This is not what our current performance management systems do. They ignore the person and instead tell the manager to rate the person on a disembodied list of strengths and skills, often called competencies, and then to teach the person how to acquire the competencies she lacks.
Companies usually manage their alliances and partnerships by appointing a manager to oversee one of these relationships. What many companies have yet to do is to manage the entire gamut of these collaborations as a whole. If they don’t manage their network of alliances and partnerships as a portfolio of relationships, they miss out on the enormous gains from broader cooperation.
A next-generation enterprise describes an organization that is proactively moving into the present by changing how they assimilate, architect, apply, and maintain their technology solutions.
The purpose: Updating and transforming their processes, structures, and business models to effectively align with and work natively in today’s networked, open, and participative digital economy.
This post describes a simple five stage process for building your open innovation network described in detail below.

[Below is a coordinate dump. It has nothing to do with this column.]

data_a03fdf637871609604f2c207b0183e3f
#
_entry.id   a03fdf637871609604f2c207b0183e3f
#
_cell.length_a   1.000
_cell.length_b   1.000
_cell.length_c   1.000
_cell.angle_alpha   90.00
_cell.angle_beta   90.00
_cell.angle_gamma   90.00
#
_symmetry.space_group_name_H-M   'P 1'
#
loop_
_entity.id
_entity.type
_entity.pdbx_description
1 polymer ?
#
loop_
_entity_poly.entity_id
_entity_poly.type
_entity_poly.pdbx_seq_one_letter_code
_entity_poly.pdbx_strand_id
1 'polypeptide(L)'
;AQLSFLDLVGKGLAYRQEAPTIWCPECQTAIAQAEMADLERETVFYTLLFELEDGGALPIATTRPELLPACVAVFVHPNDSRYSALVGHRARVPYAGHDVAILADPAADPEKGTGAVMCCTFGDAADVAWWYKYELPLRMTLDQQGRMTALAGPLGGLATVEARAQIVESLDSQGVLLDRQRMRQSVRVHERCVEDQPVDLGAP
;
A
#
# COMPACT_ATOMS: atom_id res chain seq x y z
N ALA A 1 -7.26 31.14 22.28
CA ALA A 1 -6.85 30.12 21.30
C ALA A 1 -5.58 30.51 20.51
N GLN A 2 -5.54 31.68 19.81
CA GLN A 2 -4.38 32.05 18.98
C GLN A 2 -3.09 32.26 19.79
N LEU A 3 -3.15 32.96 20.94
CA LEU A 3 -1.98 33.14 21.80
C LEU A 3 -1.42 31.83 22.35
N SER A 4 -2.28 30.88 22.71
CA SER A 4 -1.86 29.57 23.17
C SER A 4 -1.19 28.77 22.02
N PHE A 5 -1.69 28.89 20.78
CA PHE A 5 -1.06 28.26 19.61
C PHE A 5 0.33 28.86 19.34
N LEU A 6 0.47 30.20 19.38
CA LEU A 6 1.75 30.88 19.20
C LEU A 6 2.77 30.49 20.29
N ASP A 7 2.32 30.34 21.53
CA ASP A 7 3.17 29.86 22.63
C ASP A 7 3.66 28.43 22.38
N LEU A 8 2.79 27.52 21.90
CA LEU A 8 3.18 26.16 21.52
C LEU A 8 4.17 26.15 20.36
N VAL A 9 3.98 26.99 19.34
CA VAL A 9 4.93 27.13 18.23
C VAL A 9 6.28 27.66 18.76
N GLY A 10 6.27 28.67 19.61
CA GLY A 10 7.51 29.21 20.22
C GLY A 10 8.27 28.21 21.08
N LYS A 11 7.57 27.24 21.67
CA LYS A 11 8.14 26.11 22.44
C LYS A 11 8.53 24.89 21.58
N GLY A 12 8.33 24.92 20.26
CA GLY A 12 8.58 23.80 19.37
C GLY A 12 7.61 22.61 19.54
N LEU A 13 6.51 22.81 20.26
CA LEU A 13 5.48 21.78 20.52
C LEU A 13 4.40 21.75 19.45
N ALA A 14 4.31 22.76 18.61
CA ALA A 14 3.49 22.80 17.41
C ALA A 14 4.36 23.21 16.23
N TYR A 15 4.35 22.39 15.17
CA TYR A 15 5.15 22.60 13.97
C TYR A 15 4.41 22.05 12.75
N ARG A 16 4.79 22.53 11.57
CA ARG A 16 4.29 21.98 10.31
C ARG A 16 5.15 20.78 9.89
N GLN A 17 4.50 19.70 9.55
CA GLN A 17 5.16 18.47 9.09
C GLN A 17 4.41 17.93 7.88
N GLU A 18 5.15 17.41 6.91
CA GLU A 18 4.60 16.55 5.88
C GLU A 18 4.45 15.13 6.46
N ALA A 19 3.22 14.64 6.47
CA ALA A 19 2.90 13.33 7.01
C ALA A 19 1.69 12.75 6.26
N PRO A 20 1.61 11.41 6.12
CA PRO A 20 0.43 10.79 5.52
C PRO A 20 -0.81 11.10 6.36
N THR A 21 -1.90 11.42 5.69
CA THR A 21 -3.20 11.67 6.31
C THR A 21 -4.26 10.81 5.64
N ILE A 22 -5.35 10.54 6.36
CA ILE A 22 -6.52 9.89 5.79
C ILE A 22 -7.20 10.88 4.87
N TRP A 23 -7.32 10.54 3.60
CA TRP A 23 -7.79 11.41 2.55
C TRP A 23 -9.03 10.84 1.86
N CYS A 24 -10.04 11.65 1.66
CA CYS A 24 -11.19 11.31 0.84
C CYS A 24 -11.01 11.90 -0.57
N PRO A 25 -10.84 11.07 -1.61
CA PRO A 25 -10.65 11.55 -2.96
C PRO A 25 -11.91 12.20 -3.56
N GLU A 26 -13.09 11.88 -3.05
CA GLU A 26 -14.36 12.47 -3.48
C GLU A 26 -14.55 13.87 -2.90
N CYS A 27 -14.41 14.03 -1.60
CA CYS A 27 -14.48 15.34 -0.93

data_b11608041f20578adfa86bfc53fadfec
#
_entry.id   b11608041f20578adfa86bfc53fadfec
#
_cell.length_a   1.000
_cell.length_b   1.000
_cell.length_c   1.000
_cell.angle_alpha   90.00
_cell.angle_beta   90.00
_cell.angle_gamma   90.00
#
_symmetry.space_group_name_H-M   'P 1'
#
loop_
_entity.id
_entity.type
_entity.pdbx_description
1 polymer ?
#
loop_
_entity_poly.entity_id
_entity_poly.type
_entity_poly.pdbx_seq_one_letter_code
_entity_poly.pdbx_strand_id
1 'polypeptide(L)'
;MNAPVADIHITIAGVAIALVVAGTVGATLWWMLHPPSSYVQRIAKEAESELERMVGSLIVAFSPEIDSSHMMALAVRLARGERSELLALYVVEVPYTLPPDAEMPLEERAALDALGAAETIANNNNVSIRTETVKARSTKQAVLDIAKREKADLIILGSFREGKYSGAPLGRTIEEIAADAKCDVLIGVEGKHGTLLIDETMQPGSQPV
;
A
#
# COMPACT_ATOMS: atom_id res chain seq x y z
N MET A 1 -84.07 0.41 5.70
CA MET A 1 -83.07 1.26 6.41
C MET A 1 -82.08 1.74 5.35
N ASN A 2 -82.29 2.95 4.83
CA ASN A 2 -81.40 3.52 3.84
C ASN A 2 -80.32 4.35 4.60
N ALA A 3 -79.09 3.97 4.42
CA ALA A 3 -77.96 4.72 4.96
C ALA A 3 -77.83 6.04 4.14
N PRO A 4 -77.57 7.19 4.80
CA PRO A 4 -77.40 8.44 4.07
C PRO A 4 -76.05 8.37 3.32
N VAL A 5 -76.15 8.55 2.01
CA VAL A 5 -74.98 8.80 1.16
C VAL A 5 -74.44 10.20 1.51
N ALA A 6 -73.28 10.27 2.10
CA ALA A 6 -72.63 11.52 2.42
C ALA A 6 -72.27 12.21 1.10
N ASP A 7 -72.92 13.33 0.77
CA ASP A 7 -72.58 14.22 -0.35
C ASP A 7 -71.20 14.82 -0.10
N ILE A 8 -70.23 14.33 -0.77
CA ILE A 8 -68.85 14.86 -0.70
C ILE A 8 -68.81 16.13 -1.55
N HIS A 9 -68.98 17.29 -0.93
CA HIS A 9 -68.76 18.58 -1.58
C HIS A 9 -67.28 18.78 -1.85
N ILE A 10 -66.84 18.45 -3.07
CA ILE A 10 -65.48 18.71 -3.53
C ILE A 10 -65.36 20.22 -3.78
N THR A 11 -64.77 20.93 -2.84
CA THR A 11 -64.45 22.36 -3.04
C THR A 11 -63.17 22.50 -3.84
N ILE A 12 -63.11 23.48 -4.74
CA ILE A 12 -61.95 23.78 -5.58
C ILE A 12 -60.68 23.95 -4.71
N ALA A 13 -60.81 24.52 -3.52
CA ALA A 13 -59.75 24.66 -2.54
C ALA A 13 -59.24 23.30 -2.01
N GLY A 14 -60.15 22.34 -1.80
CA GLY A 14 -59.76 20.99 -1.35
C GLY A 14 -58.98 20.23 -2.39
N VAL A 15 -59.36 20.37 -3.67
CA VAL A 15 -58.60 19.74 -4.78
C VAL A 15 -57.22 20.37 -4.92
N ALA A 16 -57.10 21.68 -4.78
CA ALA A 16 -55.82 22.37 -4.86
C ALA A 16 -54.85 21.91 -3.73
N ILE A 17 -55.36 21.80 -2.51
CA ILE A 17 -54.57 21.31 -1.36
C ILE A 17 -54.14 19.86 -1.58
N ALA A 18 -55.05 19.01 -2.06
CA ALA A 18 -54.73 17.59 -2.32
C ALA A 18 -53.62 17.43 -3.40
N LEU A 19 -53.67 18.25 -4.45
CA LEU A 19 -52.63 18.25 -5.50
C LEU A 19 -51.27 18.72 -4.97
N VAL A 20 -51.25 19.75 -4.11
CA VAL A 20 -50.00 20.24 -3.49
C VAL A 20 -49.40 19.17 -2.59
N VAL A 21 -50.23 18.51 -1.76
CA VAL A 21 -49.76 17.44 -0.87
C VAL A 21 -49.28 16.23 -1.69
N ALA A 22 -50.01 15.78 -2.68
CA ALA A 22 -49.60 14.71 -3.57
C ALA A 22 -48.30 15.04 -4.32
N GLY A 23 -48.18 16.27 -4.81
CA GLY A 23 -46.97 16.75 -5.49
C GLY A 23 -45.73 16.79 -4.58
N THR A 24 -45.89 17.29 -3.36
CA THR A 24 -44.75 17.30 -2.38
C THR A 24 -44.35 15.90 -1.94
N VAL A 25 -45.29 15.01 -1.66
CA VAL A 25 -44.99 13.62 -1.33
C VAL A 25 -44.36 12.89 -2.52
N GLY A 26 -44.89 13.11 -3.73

The five stages are:
Excellent work by @100open.
What should the role of HR be in a corporation? It many respects, the answer is obvious and simple. It should take primary responsibility for providing input, advice, direction, and execution with respect to organization effectiveness.
The guys at Undercurrent have been publishing some smart thinking around organizational structures and culture of late. Organizational culture, structures and processes is the stuff that makes for real change.
An environment of rapid change will warrant that organisations be modelled to be intuitive so as to better prepare themselves for threats and opportunities.
...and intuition works better when we share knowledge and multiple perspectives. Collective intelligence boosts intuition :).
That there will be changes is the only fact that never changes.This article remebered me, again, a poem by Luís de Camões that was stating this same thought some 500 years ago:
‘Mudam-se os tempos, mudam-se as vontades,
Muda-se o ser, muda-se a confiança;
Todo o mundo é composto de mudança,
Tomando sempre novas qualidades.
Continuamente vemos novidades,
Diferentes em tudo da esperança;
Do mal ficam as mágoas na lembrança,
E do bem, se algum houve, as saudades.
O tempo cobre o chão de verde manto,
Que já coberto foi de neve fria,
E em mim converte em choro o doce canto.
E, afora este mudar-se cada dia,
Outra mudança faz de mor espanto:
Que não se muda já como soía.’
An environment of rapid change needs to warrant that organisations be modeled to be intuitive, so all members of such organisation has to better prepare themselves for threats and opportunities ahead.
Starting from the two following questions:
1. What do you look out for?
2. Where do you start?